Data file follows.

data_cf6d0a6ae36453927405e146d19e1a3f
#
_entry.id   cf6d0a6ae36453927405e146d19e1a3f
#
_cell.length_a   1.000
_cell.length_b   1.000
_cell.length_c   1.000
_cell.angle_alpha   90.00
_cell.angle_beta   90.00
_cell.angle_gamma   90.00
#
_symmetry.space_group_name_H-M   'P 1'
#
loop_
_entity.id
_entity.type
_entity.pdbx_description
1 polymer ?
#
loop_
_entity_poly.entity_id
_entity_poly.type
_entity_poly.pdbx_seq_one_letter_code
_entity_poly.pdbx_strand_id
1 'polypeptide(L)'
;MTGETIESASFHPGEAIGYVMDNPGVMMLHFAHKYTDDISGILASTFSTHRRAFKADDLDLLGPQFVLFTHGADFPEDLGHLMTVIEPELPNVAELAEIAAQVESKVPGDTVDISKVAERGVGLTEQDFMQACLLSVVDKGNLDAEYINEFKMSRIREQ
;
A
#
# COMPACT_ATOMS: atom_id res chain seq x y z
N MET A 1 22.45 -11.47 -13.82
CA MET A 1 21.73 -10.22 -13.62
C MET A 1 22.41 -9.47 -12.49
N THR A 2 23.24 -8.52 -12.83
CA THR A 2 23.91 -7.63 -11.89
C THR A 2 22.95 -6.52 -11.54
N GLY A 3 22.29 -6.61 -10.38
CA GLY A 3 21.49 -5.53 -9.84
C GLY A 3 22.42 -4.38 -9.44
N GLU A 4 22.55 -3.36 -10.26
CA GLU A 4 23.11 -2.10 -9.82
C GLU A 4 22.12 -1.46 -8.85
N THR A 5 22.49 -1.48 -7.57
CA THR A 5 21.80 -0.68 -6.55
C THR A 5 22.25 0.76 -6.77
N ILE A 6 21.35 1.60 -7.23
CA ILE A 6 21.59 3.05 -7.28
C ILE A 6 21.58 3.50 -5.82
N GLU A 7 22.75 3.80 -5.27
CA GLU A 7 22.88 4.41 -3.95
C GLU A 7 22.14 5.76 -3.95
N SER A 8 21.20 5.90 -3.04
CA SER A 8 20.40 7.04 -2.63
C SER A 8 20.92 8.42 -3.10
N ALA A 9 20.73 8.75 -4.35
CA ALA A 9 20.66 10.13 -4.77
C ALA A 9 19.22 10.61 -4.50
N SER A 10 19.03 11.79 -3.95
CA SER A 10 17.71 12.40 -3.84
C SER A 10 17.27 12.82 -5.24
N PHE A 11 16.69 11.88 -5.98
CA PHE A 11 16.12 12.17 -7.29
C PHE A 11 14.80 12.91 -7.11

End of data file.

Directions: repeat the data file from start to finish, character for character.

data_cf6d0a6ae36453927405e146d19e1a3f
#
_entry.id   cf6d0a6ae36453927405e146d19e1a3f
#
_cell.length_a   1.000
_cell.length_b   1.000
_cell.length_c   1.000
_cell.angle_alpha   90.00
_cell.angle_beta   90.00
_cell.angle_gamma   90.00
#
_symmetry.space_group_name_H-M   'P 1'
#
loop_
_entity.id
_entity.type
_entity.pdbx_description
1 polymer ?
#
loop_
_entity_poly.entity_id
_entity_poly.type
_entity_poly.pdbx_seq_one_letter_code
_entity_poly.pdbx_strand_id
1 'polypeptide(L)'
;MTGETIESASFHPGEAIGYVMDNPGVMMLHFAHKYTDDISGILASTFSTHRRAFKADDLDLLGPQFVLFTHGADFPEDLGHLMTVIEPELPNVAELAEIAAQVESKVPGDTVDISKVAERGVGLTEQDFMQACLLSVVDKGNLDAEYINEFKMSRIREQ
;
A
#
# COMPACT_ATOMS: atom_id res chain seq x y z
N MET A 1 22.45 -11.47 -13.82
CA MET A 1 21.73 -10.22 -13.62
C MET A 1 22.41 -9.47 -12.49
N THR A 2 23.24 -8.52 -12.83
CA THR A 2 23.91 -7.63 -11.89
C THR A 2 22.95 -6.52 -11.54
N GLY A 3 22.29 -6.61 -10.38
CA GLY A 3 21.49 -5.53 -9.84
C GLY A 3 22.42 -4.38 -9.44
N GLU A 4 22.55 -3.36 -10.26
CA GLU A 4 23.11 -2.10 -9.82
C GLU A 4 22.12 -1.46 -8.85
N THR A 5 22.49 -1.48 -7.57
CA THR A 5 21.80 -0.68 -6.55
C THR A 5 22.25 0.76 -6.77
N ILE A 6 21.35 1.60 -7.23
CA ILE A 6 21.59 3.05 -7.28
C ILE A 6 21.58 3.50 -5.82
N GLU A 7 22.75 3.80 -5.27
CA GLU A 7 22.88 4.41 -3.95
C GLU A 7 22.14 5.76 -3.95
N SER A 8 21.20 5.90 -3.04
CA SER A 8 20.40 7.04 -2.63
C SER A 8 20.92 8.42 -3.10
N ALA A 9 20.73 8.75 -4.35
CA ALA A 9 20.66 10.13 -4.77
C ALA A 9 19.22 10.61 -4.50
N SER A 10 19.03 11.79 -3.95
CA SER A 10 17.71 12.40 -3.84
C SER A 10 17.27 12.82 -5.24
N PHE A 11 16.69 11.88 -5.98
CA PHE A 11 16.12 12.17 -7.29
C PHE A 11 14.80 12.91 -7.11